Watch the episode featuring a 2009 opinion poll by the Levada Centre on the sixth wave of Russian emigration. Answer the questions: Why are Russians leaving now? What causes frustration and anxiety in the life? Who would like to leave Russia to live elsewhere? Find out more information about the late poll on the same issue. Has the percentage of Russians who say they want to leave the country dropped or risen? Practice and test yourself on ordinal and cardinal numbers.
While Gerard Depardieu was attracted to Russia for its 13 percent flat tax rate, more and more middle-class Russians want to leave not for the sake of material benefits (or to be precise, they are not doing this just for the sake of the money). Interestingly, they still really do not want to leave. Just in Russia, according to the Levada Centre, three-quarters of Russians do not plan more than two years ahead, and only 3% plan more than ten years ahead. Not many Russian businessmen plan to pass their businesses on to their offspring, since most parents send their children abroad not to learn to run their businesses more efficiently, but so they never have to come back.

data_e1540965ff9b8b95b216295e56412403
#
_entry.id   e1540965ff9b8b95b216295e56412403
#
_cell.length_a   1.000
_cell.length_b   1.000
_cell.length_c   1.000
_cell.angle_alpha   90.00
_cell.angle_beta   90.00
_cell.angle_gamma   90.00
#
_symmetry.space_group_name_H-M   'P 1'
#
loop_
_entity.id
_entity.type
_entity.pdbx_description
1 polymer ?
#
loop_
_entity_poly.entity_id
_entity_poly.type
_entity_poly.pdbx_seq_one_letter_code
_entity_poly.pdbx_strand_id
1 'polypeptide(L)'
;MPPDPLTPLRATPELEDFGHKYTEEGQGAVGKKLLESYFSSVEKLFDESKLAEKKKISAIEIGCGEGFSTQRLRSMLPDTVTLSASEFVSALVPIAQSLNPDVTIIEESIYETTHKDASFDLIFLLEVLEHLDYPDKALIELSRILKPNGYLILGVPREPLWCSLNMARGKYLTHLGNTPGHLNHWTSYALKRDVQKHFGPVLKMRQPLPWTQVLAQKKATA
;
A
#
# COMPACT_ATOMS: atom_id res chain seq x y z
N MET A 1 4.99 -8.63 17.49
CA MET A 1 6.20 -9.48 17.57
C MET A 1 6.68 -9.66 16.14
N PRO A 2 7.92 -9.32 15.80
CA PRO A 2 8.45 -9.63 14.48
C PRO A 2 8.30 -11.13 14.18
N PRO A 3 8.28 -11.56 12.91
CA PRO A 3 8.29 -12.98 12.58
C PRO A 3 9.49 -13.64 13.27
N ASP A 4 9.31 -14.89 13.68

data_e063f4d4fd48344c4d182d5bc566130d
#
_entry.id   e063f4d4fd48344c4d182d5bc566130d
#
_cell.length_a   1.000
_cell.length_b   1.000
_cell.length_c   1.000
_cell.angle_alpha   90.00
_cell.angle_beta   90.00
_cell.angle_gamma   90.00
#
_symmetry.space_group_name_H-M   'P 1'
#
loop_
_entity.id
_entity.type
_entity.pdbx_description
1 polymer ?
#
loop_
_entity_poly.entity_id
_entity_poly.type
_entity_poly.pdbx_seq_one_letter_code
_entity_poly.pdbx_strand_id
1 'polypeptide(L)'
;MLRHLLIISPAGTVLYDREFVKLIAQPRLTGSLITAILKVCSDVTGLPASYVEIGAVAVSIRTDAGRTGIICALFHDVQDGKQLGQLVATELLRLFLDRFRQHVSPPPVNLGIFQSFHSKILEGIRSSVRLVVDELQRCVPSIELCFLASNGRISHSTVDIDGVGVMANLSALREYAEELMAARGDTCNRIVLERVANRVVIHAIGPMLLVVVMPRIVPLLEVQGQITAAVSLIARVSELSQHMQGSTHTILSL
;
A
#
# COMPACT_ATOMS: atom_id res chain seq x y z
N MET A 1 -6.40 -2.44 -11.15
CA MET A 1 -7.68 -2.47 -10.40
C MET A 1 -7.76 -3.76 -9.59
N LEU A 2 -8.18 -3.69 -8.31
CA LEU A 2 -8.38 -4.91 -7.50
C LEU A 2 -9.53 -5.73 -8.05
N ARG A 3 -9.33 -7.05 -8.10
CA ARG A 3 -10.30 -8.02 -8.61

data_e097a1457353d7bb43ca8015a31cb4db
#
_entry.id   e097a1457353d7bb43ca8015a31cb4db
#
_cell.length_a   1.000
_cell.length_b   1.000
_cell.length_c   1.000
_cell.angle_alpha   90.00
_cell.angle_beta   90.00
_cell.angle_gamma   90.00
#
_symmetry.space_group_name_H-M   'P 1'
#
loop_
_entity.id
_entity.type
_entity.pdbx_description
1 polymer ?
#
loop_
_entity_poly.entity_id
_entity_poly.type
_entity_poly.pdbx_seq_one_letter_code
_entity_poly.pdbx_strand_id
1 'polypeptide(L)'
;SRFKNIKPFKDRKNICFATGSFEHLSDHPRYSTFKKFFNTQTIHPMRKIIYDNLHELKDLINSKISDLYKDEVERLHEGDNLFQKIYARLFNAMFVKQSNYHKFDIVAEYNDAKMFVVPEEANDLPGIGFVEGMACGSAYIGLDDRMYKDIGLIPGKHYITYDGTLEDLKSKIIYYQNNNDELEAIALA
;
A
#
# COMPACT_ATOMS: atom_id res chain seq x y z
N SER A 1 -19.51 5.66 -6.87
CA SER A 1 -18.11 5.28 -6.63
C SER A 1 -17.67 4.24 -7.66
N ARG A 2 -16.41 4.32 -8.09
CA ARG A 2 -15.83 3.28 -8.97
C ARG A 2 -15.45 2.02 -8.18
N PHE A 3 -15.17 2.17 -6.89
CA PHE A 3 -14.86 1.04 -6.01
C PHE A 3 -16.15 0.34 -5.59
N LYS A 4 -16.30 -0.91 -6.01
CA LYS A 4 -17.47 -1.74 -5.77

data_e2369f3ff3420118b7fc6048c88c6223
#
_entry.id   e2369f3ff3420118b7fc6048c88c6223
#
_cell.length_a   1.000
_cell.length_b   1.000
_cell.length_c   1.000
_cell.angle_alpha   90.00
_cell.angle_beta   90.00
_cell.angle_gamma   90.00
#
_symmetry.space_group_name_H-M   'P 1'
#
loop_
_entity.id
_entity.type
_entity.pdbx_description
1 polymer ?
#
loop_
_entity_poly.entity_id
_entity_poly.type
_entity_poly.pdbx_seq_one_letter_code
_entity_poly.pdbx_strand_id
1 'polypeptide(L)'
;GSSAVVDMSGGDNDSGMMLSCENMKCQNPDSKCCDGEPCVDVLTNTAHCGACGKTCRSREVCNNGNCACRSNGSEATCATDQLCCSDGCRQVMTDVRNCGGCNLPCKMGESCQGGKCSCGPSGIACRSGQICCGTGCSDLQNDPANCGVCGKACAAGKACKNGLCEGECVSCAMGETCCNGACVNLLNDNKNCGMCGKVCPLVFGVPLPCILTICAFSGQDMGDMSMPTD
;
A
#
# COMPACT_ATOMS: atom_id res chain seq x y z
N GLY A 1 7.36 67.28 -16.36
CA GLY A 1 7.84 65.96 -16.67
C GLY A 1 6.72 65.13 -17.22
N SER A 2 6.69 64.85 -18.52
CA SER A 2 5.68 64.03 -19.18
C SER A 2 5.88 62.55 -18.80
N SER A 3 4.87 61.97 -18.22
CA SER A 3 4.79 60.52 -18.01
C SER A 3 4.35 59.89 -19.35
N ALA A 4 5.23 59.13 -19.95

Those who left in the first two waves in the early 20th century feared revolution and instability, impoverishment or unemployment. The recent fifth wave of emigration followed the Soviet collapse in the 1990s was the mainly economically motivated. Now those who want to go abroad often have higher material standards of living than their peers in the West. (The survey was conducted among people aged 25-39 living in large cities and earning five-to-ten times the average income in Russia.) However the discontent with the rhetoric that is far removed from reality, lack of property rights, the humiliation of being milked by bureaucrats, frustration with the unfairness of the system make a growing number of urban and well-educated Russians eager to leave. They want to leave because they feel anxiety that rooted in the realization that nothing will change, improve or open up in Russia in the nearest future.